Dear James: We are on a strict budget for our new home. It will have to be fairly small overall. What are some design tips for making the living space seem bigger than it actually is? —Kellie D.
Dear Kellie: The modern trend in homebuilding is smaller houses. Building material costs are very high right now because of the pandemic.
Efficiency is another reason for building a smaller house. Heat is lost through the walls and ceiling, so a smaller house has less outdoor surface area from which to lose heat.
If you are familiar with some of Frank Lloyd Wright’s houses, you know there are many house-design features to make a house seem more spacious.
By starting with a smaller house plan, you may free up your budget enough to splurge on interior features.
Unless you have an unusually shaped lot, plan on building a square house. For a given amount of interior floor area, a square house has the least amount of wall area. Less wall area means less building material and labor costs and lower monthly utility bills.
One of the first design steps to consider is how the house can be organized into specific zones, not just rooms. Attempt to design the house with active community zones and private zones that are quiet. This can be done by having some medium-sized rooms complemented by some snug, cozy spaces. These spaces may actually be included in one corner of another room.
Design the floor plan layout of the house so there are windows on at least two walls of each room. Size the windows appropriately for the room. Very large windows in a wall can make a room seem smaller than it actually is. Include some small, higher windows above some standard windows to vary the focus distance. This provides a view of both nearby objects through the standard windows and distant objects through the higher windows.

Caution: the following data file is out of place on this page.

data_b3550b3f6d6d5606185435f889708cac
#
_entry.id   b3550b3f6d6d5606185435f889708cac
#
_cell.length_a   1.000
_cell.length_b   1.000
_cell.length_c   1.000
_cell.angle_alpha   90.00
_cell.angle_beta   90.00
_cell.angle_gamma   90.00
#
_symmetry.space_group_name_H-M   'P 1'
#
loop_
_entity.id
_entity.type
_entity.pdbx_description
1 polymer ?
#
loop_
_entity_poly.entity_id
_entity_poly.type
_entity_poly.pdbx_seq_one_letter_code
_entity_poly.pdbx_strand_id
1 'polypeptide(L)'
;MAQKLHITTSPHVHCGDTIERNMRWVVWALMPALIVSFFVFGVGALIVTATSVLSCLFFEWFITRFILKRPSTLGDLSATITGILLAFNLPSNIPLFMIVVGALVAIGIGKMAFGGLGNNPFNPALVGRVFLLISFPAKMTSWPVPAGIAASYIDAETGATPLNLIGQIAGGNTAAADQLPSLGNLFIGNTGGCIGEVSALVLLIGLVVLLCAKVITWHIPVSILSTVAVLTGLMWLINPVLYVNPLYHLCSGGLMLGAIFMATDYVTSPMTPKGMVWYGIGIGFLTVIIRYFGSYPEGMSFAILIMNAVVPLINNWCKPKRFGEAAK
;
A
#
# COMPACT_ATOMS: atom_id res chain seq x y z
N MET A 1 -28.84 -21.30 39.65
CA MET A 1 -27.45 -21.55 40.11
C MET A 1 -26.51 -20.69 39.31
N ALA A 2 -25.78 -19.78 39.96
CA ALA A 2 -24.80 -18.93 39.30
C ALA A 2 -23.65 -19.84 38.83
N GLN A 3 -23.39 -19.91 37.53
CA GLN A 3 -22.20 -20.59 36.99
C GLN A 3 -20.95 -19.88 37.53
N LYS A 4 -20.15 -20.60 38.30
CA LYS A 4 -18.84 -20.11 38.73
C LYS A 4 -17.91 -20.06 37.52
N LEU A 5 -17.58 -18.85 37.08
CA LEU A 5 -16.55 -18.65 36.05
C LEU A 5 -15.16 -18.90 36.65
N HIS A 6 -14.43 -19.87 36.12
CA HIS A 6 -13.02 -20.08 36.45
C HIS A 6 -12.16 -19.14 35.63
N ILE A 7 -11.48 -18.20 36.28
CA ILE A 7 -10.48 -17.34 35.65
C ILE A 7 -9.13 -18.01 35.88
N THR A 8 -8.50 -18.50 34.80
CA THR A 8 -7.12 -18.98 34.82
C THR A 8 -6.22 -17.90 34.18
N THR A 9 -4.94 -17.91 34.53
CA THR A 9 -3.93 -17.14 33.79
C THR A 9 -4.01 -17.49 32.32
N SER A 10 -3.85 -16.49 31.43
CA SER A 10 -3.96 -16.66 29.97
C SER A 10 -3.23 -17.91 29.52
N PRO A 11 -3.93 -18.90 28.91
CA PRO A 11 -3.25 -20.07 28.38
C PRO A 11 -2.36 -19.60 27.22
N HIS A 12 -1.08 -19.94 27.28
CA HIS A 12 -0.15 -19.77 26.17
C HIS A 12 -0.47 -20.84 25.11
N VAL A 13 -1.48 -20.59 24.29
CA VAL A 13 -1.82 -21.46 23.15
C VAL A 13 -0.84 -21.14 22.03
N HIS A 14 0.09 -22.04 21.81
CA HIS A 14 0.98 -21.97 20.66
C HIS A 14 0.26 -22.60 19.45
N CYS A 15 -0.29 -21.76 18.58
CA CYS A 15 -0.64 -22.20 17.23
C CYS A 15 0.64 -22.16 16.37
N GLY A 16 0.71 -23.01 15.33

Instead of having typical straight walls or hallways, consider building an area with slightly tapered or stepped walls or ceilings. This can create the illusion that the room or hallway is longer than it actually is. A curved hallway can create the same illusion because part of the area is hidden from view from one end.
Area-to-area transitions can make it feel like there is more to a house than there actually is. For example, thick thresholds and deep door/window trim add character and a sense of massiveness to a house. Try extending the window trim past the wall surface into the room. This creates a lighted area inside the window opening along the trim, which contrasts with the shadows around the extended trim.
Don’t scrimp on some of the open areas such as the foyer or entrance to a stairway, even though these two areas are not particularly usable floor space. Nothing makes a house seem smaller than a tiny foyer that more than two people must squeeze through around the opened front door.
Don’t forget to use the outdoors as living space. It is much less expensive to build outdoor living space per square foot than indoor living space, and it does not require heating or cooling. To give it the sense of a room instead of just a patio, include a low stone or brick wall around its edge, and have a large roof overhang.
Send your questions to Here’s How, 6906 Royalgreen Dr., Cincinnati, OH 45244, or visit Dulley.com. To find out more about James Dulley and read features by other Creators Syndicate writers and cartoonists, visit the Creators Syndicate website at Creators.com. Copyright 2021 Creators.com